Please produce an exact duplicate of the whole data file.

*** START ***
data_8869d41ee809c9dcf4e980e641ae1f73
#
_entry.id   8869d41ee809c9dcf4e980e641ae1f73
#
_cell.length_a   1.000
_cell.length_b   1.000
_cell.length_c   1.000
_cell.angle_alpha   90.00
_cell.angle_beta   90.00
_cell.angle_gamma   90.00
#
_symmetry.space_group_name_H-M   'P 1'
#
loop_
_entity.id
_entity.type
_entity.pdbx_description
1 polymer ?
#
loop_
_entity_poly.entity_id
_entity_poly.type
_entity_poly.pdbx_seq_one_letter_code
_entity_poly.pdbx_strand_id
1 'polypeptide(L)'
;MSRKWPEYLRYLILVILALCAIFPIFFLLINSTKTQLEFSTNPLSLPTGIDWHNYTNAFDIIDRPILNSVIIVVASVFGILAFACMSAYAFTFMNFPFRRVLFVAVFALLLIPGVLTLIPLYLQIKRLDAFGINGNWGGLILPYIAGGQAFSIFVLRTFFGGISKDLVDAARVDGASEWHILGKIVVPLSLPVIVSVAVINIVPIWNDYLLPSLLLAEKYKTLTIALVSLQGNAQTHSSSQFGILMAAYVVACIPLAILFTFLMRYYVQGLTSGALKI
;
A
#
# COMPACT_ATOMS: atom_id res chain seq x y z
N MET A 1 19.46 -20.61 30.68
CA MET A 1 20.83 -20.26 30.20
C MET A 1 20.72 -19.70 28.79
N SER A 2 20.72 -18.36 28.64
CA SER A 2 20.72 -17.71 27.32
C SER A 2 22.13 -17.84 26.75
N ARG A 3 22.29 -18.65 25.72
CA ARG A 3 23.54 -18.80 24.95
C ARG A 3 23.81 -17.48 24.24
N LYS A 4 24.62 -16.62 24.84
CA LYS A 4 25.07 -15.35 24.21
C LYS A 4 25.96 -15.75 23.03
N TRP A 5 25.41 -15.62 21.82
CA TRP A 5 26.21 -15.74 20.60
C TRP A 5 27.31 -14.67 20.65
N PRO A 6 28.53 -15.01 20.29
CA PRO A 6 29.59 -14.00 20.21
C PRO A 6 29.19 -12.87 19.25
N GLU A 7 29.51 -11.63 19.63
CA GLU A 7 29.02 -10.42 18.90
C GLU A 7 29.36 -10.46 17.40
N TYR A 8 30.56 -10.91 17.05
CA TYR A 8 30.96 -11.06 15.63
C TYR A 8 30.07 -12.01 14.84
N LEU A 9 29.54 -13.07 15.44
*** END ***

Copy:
data_8869d41ee809c9dcf4e980e641ae1f73
#
_entry.id   8869d41ee809c9dcf4e980e641ae1f73
#
_cell.length_a   1.000
_cell.length_b   1.000
_cell.length_c   1.000
_cell.angle_alpha   90.00
_cell.angle_beta   90.00
_cell.angle_gamma   90.00
#
_symmetry.space_group_name_H-M   'P 1'
#
loop_
_entity.id
_entity.type
_entity.pdbx_description
1 polymer ?
#
loop_
_entity_poly.entity_id
_entity_poly.type
_entity_poly.pdbx_seq_one_letter_code
_entity_poly.pdbx_strand_id
1 'polypeptide(L)'
;MSRKWPEYLRYLILVILALCAIFPIFFLLINSTKTQLEFSTNPLSLPTGIDWHNYTNAFDIIDRPILNSVIIVVASVFGILAFACMSAYAFTFMNFPFRRVLFVAVFALLLIPGVLTLIPLYLQIKRLDAFGINGNWGGLILPYIAGGQAFSIFVLRTFFGGISKDLVDAARVDGASEWHILGKIVVPLSLPVIVSVAVINIVPIWNDYLLPSLLLAEKYKTLTIALVSLQGNAQTHSSSQFGILMAAYVVACIPLAILFTFLMRYYVQGLTSGALKI
;
A
#
# COMPACT_ATOMS: atom_id res chain seq x y z
N MET A 1 19.46 -20.61 30.68
CA MET A 1 20.83 -20.26 30.20
C MET A 1 20.72 -19.70 28.79
N SER A 2 20.72 -18.36 28.64
CA SER A 2 20.72 -17.71 27.32
C SER A 2 22.13 -17.84 26.75
N ARG A 3 22.29 -18.65 25.72
CA ARG A 3 23.54 -18.80 24.95
C ARG A 3 23.81 -17.48 24.24
N LYS A 4 24.62 -16.62 24.84
CA LYS A 4 25.07 -15.35 24.21
C LYS A 4 25.96 -15.75 23.03
N TRP A 5 25.41 -15.62 21.82
CA TRP A 5 26.21 -15.74 20.60
C TRP A 5 27.31 -14.67 20.65
N PRO A 6 28.53 -15.01 20.29
CA PRO A 6 29.59 -14.00 20.21
C PRO A 6 29.19 -12.87 19.25
N GLU A 7 29.51 -11.63 19.63
CA GLU A 7 29.02 -10.42 18.90
C GLU A 7 29.36 -10.46 17.40
N TYR A 8 30.56 -10.91 17.05
CA TYR A 8 30.96 -11.06 15.63
C TYR A 8 30.07 -12.01 14.84
N LEU A 9 29.54 -13.07 15.44